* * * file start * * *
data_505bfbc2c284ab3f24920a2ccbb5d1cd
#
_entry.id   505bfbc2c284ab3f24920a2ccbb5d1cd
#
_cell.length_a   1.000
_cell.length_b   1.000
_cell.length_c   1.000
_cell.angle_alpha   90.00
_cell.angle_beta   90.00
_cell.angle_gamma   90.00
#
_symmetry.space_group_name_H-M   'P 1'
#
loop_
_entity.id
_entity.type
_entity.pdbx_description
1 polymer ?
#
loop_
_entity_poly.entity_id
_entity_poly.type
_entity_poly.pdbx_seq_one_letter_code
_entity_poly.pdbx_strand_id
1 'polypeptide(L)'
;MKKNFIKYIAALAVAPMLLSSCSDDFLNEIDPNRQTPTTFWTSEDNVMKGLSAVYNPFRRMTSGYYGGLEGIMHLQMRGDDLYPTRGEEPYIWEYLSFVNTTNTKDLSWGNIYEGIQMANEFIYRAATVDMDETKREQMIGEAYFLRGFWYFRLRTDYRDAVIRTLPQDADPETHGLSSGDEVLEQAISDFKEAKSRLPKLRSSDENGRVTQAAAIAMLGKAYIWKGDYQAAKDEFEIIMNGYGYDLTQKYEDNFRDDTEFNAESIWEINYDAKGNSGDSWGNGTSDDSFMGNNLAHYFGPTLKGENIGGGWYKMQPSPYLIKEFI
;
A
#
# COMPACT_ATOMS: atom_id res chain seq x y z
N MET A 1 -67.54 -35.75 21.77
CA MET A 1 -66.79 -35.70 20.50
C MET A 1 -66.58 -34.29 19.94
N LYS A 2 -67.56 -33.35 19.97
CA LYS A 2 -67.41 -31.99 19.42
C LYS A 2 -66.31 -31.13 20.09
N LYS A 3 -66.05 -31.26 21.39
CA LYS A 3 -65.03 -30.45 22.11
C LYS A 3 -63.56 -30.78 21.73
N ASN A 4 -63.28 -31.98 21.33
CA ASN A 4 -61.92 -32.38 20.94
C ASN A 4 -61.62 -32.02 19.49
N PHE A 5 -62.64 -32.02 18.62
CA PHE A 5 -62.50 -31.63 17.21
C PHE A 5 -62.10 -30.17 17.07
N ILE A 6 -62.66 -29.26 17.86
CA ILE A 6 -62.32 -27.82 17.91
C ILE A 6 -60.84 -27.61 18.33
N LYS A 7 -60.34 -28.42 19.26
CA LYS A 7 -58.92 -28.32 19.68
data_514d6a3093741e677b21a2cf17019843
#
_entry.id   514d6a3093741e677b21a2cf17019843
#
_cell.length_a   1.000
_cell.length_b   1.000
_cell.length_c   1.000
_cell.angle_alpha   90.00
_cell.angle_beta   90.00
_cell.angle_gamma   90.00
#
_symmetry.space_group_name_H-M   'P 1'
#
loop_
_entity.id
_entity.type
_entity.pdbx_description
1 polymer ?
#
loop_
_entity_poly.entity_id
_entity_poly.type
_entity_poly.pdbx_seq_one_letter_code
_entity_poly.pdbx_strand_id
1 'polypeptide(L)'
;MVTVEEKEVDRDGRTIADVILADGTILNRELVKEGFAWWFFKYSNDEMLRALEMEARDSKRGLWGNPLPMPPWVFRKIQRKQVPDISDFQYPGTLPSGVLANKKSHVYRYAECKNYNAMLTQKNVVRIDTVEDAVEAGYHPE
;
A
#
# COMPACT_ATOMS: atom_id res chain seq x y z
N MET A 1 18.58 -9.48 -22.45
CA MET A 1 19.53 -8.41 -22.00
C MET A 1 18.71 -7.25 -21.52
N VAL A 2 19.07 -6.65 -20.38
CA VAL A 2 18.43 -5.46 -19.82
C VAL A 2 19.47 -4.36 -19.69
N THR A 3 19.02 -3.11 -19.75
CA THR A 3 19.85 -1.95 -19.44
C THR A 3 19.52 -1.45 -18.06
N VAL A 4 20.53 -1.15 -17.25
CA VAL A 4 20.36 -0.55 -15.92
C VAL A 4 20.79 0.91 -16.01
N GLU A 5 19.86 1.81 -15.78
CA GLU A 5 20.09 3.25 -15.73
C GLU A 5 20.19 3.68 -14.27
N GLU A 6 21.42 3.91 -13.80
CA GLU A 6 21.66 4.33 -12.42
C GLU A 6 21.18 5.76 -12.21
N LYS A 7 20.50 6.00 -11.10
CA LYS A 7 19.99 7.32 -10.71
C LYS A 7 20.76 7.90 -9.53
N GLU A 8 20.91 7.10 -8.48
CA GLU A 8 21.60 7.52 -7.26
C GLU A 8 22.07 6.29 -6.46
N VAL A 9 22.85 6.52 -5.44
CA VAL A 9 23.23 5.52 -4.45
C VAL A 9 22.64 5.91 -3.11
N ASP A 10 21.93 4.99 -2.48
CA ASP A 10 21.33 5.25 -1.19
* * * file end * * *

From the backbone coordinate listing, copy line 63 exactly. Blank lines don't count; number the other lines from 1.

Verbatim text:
#